An object might be known or not by an organism. For example, an oyster might or might not know about a certain grain of sand nearby. If it is known (e.g., the grain of sand irritates the oyster), the existence inside the oyster of that knowledge means the knowledge is the sign in the oyster. The oyster thereby has a sign to represent the irritating grain of sand. The oyster might make a secondary sign that may be more efficient and possibly more abstract than the knowledge itself, but it had a sign commencing when it acquired the knowledge and is never without a sign as long as it knows of the grain. It evidently knows of the irritating grain, since it responds to the grain by making it into a pearl. This may be the key that I had missed in earlier posts: because a choice known to a fetus is a subject of knowledge within the fetus, the knowledge itself is a sign. The fetus may develop a better sign, but, as long as it has knowledge of that choice, it is never without a sign for it. One writer considered a signified as part of a sign, not simply something the sign referred to; perhaps this is the same idea. The knowledge itself being a sign means the sign is known to the organism as soon as the knowledge is within the organism. Thus, there's no delay from possession of the knowledge until possession of the sign.
Plants, which were discussed above, communicate with each other and have memory with which they can encode, retain, and recall, although they probably don't think. (.) The issue of whether thinking requires a brain was, I think, discussed above. "But [per ibid.] you don't need neurons in order to have cell to cell communication and information storage and processing . . . . [and, e]ven in animals, not all information is processed or stored only in the brain." Plant communication can be internal to one plant; "[d]ifferent parts of the plant communicate with each other". Ibid. I do not think that a fetus's thinking requires that it have a brain, partly because fetal thinking may be less complex than that in adults and other fetal structures may suffice to process its information. (Information theory allows for information to be very simple; a single bit, representable by a base-2 number as only 0 or 1 (thus true or false, on or off, etc.) is information.)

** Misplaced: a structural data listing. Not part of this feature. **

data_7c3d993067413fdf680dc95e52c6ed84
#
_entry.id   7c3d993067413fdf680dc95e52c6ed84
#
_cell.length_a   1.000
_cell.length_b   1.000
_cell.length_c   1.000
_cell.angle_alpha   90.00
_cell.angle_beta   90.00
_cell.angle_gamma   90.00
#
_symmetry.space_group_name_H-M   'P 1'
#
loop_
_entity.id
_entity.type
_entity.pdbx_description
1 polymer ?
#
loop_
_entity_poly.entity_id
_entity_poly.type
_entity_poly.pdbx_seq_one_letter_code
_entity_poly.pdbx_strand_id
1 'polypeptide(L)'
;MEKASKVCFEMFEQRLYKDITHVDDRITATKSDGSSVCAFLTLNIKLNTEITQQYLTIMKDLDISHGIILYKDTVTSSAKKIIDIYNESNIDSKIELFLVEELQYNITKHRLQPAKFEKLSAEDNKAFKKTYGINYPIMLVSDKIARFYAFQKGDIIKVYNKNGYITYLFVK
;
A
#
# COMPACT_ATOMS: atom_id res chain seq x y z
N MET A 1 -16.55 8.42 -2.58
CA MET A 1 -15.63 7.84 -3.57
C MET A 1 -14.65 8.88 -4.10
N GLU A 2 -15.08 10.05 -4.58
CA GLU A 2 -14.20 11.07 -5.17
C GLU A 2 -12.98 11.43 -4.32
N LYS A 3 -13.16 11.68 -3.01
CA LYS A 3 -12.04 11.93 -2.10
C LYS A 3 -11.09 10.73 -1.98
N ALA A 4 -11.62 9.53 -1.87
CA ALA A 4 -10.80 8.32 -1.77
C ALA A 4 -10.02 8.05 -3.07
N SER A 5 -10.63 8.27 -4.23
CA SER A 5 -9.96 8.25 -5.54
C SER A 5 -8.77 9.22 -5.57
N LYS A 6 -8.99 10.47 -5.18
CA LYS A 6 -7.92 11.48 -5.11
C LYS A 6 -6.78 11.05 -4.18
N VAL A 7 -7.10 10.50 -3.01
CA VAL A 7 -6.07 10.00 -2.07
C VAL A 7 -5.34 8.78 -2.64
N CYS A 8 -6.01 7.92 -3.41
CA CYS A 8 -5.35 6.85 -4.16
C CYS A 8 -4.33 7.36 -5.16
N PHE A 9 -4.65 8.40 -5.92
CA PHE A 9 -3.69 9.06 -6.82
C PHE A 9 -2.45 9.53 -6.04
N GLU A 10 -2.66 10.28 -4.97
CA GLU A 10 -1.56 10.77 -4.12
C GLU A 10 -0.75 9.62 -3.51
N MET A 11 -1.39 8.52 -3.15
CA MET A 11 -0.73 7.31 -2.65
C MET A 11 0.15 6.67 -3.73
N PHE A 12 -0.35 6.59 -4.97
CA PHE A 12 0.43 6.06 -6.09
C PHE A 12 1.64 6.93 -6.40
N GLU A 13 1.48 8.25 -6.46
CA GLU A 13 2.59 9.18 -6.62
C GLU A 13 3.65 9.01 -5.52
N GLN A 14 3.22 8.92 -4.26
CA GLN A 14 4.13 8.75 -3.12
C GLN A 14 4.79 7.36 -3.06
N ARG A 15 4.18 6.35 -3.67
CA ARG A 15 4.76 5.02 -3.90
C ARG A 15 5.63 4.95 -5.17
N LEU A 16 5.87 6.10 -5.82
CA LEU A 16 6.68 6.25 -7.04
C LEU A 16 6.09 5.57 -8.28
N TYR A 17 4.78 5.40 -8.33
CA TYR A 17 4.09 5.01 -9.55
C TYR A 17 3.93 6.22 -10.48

Two confusions should be addressed. One line of discussion is that a sign includes both a signifier and a signified, whereas it would be clearer to treat a sign as a signifier and to have it refer not to a signified but to a referent. And "object" and "referent" are often treated interchangeably, but among many people "object" conjures physicality or at least reality (e.g., whether a Martian is an object when Martians don't exist), so "referent" is likely a better word.
A couple of arguments can essentially be dismissed. An argument (stated by Fowler, id.) that a sign may require a collection of signs in order for the one to be understood is trivial for this topic, since the first set of signs possessed by a fetus would consist of at least two (saying there's only one choice is metaphorical, there having to be at least two choices for choice to exist, each needing a sign). Also, an argument (also stated in ibid.) that one referent can have more than one sign (e.g., synonyms) and one sign can be for more than one referent (e.g., with a pun) would not apply to this topic, since a choice between two choices, leading to a choice between two signs, requires that each immediate choice have an immediately unique sign. You might have two warm coats and a thin sweater, but if you're about to freeze and need to choose a coat, you'll distinguish between the coats.
Hypothetical examples of cases in which referents are known but no signs exist for them are welcome. I haven't thought of any.
(All URLs were as accessed Nov. 12, 2017.)